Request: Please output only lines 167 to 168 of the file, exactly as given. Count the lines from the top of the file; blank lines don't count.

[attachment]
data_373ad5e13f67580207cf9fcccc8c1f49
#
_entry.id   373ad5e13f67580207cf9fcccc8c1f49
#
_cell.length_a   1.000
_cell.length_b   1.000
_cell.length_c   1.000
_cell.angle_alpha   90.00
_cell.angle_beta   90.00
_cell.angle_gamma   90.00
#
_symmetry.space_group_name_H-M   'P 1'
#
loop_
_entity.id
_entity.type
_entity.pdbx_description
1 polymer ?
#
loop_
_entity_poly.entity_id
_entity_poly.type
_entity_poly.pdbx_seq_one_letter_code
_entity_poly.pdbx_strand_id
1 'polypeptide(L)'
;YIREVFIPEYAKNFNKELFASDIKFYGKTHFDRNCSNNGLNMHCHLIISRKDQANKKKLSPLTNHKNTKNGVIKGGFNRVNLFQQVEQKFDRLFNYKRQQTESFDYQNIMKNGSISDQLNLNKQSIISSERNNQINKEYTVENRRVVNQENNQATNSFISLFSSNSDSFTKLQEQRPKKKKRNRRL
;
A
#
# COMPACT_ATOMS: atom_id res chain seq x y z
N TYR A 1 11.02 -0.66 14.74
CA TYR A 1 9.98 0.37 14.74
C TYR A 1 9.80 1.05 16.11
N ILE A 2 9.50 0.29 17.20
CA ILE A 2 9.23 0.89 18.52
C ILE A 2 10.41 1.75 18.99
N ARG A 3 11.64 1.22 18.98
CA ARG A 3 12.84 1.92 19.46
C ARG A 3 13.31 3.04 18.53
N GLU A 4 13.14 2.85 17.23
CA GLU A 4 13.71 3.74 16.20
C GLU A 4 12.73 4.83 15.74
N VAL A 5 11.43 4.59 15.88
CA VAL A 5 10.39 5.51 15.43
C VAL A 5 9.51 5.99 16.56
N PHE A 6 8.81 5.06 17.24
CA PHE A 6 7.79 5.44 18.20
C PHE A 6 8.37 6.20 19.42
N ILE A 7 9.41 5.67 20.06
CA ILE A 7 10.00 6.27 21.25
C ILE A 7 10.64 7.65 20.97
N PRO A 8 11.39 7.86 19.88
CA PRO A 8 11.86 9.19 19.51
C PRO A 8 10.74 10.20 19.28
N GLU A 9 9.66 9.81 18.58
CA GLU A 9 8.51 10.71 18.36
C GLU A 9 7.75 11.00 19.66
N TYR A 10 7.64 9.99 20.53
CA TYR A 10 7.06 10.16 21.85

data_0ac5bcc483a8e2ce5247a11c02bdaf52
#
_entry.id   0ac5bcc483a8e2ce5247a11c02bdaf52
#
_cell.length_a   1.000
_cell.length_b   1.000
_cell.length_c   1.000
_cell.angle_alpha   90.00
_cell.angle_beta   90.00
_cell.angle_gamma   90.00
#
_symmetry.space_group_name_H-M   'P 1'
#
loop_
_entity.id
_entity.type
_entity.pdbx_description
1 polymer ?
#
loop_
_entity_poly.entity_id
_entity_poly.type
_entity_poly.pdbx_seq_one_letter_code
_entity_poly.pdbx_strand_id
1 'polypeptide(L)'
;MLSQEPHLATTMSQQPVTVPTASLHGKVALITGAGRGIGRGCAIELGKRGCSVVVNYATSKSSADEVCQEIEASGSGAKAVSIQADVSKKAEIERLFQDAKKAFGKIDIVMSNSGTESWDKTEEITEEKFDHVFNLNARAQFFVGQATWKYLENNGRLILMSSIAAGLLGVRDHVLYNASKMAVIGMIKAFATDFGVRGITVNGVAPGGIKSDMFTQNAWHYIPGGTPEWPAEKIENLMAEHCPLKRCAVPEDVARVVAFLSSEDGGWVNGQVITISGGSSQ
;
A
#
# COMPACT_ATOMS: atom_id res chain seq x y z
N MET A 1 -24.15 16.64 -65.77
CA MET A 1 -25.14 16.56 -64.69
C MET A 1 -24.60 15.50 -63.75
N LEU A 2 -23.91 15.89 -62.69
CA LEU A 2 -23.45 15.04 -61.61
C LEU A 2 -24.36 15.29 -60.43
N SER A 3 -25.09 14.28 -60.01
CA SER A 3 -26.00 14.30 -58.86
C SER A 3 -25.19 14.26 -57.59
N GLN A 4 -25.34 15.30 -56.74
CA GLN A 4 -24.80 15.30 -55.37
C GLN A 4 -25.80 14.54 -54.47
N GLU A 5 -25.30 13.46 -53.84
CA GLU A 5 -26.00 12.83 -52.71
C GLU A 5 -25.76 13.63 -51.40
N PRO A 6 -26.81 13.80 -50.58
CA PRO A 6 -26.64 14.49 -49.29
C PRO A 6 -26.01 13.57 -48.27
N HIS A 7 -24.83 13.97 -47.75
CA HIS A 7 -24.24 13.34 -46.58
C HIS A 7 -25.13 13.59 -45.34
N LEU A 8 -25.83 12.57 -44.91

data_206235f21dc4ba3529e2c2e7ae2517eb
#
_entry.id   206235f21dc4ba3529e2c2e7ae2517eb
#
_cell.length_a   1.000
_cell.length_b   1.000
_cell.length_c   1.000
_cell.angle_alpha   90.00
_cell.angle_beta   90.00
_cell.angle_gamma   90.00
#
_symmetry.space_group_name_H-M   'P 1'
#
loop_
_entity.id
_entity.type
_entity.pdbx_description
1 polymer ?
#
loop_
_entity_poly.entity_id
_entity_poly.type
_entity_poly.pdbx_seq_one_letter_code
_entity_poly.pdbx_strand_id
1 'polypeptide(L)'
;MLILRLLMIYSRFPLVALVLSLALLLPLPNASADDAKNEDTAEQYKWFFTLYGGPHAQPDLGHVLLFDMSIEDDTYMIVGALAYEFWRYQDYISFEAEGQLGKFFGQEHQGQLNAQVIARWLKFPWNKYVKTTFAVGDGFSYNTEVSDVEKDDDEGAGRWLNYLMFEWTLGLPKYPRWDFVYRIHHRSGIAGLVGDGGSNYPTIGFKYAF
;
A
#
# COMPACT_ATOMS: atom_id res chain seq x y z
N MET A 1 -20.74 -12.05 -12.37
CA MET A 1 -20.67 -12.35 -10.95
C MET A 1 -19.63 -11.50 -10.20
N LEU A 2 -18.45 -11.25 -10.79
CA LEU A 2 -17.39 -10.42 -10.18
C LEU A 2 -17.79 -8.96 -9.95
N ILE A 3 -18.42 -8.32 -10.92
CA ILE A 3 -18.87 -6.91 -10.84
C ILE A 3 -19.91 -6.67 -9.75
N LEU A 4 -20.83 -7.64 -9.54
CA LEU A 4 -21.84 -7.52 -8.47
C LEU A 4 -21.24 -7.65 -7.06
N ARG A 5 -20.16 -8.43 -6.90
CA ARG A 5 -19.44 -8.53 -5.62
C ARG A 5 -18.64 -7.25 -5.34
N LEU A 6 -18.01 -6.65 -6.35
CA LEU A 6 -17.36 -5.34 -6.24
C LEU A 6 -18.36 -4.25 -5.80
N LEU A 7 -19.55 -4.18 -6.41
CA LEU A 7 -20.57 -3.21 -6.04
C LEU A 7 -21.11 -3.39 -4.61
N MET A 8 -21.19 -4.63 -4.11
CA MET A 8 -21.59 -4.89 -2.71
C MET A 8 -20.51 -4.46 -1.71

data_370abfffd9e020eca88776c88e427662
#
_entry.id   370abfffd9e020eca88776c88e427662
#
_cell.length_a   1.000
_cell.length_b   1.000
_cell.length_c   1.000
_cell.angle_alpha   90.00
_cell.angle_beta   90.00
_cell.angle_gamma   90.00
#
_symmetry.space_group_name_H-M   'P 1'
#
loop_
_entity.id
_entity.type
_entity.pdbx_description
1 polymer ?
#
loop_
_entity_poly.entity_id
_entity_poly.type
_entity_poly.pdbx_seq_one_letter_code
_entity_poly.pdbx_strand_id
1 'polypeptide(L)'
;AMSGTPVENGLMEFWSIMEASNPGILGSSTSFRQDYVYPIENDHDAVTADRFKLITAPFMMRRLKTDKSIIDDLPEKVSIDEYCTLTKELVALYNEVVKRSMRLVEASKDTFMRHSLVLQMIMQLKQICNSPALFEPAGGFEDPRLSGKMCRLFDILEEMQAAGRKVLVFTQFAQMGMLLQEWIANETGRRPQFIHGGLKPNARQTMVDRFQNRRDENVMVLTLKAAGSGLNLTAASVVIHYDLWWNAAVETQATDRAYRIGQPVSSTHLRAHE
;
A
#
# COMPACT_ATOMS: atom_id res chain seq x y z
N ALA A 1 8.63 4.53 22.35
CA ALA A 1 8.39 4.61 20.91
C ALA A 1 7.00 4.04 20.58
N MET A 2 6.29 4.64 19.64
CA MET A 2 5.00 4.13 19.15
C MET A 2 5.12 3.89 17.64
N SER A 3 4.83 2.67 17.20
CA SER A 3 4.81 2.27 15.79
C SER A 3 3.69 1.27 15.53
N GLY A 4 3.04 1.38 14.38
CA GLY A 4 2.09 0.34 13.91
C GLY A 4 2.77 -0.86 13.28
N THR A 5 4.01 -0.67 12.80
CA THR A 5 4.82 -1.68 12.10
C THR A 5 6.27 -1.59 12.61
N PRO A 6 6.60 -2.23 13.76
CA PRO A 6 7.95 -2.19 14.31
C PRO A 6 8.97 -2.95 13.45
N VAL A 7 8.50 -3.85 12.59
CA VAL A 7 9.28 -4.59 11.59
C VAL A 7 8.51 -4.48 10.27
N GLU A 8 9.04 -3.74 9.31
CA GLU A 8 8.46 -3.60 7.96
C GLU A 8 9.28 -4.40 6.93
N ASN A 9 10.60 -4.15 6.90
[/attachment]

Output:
#
_entry.id   370abfffd9e020eca88776c88e427662